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Condoleezza Rice Sheds Light on 9/11 and Potential 'All-Out' War

Condoleezza Rice Sheds Light on 9/11 and Potential 'All-Out' War

Condoleezza Rice, Secretary of State during President George W. Bush’s second term, will publish a political memoir that offers readers the chance to experience the aftermath of the September 11 attacks and the advancement to the Iraq war through the eyes of the Capitol.

September 2011 marks the 10-year anniversary of the al-Qaida terrorist attacks on the United States – “No Higher Honor” describes Rice’s account during that devastating moment in American history and narrates her experience of appearing before the 9/11 Commission.

“No Higher Honor,” offers sharp insight into how “history actually proceeded,” said Crown Publishers, who worked with Rice on the narrative.

The book reveals “the behind-the-scenes maneuvers that kept the world’s relationships with Iran, North Korea, and Libya from collapsing into chaos” and takes the reader “into secret negotiating rooms where the fates of Israel, the Palestinian Authority, and Lebanon often hung in the balance,” said Crown.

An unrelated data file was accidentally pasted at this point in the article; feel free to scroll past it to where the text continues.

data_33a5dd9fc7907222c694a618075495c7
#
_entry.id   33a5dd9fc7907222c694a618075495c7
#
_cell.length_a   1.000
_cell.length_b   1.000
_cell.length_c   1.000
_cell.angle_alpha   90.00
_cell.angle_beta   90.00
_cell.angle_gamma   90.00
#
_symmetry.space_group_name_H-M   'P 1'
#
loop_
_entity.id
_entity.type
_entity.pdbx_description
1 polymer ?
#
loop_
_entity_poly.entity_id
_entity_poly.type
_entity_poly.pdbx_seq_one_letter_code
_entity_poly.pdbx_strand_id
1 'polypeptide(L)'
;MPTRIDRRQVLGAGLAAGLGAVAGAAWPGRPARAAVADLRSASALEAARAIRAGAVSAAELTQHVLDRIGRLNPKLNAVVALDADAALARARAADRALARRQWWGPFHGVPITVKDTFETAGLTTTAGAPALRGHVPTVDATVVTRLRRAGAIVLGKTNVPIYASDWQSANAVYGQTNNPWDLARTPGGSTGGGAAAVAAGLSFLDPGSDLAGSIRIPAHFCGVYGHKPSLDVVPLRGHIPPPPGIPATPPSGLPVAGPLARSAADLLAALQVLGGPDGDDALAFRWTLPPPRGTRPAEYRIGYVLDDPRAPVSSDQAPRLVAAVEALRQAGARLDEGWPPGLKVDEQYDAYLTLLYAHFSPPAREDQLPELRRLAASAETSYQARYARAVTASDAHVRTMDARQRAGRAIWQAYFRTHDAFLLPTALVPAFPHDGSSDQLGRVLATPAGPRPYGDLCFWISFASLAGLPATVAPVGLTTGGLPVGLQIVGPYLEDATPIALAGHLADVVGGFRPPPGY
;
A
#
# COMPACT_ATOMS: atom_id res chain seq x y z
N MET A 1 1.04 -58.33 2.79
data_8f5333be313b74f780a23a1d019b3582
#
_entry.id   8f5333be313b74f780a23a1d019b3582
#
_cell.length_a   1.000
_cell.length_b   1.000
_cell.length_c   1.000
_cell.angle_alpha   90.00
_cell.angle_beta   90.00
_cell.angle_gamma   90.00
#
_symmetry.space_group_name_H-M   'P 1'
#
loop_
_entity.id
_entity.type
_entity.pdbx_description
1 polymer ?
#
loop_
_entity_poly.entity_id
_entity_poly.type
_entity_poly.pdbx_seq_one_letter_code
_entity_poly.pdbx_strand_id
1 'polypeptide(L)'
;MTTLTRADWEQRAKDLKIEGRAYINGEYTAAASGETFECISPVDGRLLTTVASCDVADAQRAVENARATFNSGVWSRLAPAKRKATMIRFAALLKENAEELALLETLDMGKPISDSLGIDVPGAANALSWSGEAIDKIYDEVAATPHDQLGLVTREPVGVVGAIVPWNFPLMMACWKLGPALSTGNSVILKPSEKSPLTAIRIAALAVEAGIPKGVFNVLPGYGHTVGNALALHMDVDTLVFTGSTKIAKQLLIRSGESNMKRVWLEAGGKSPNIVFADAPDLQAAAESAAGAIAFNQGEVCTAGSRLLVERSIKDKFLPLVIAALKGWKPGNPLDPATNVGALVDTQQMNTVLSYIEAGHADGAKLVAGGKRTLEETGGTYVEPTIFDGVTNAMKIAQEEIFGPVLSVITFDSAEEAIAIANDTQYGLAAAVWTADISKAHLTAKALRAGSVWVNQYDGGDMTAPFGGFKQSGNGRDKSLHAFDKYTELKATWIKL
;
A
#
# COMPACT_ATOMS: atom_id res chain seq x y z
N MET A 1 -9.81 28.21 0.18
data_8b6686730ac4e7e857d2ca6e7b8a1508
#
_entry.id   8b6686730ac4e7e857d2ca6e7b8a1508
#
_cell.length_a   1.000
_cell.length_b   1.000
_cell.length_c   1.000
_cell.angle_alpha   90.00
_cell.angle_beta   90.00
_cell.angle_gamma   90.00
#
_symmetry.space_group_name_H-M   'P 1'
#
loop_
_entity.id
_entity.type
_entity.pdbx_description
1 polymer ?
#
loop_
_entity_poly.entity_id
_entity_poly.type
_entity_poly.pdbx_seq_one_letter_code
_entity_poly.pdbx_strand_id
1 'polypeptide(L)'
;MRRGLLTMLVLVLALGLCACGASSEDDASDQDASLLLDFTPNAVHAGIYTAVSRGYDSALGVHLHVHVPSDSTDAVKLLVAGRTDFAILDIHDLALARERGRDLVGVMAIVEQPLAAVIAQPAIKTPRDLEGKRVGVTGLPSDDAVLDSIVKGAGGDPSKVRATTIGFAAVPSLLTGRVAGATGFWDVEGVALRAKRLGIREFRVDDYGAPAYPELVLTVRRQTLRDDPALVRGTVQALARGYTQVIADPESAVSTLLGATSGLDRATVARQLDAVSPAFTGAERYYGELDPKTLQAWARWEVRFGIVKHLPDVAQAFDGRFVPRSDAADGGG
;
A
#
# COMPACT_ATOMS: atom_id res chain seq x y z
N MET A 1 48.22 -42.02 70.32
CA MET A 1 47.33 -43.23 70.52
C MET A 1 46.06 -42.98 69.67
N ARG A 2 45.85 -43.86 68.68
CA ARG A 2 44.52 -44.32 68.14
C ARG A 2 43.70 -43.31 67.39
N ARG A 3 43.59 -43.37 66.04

Rice also opens up about new details concerning the controversial debates leading up to the Iraq and Afghanistan wars.

According to Crown, a division of Random House, Inc., the book “draws back the curtain on how frighteningly close all-out war loomed in clashes involving India and Pakistan, Russia and Georgia, and in East Africa.”

“No Higher Honor,” Rice’s second Memoir, will be released on November 1, 2011.

Condoleezza Rice became the first woman in the U.S. to serve as National Security Adviser. She held the position from 2001 to 2004 and in 2005 she became the Secretary of State. Rice was the first African American woman to hold the 2005 to 2009 post.

Her first memoir “Extraordinary, Ordinary People: A Memoir of Family” was published by Crown in October 2010. The book chronicles Rice’s childhood in Birmingham, Alabama during the segregation-era and the enduring influence her parents had on her life.

Rice is currently a professor of Political Economy in the Graduate School of Business at Stanford University.

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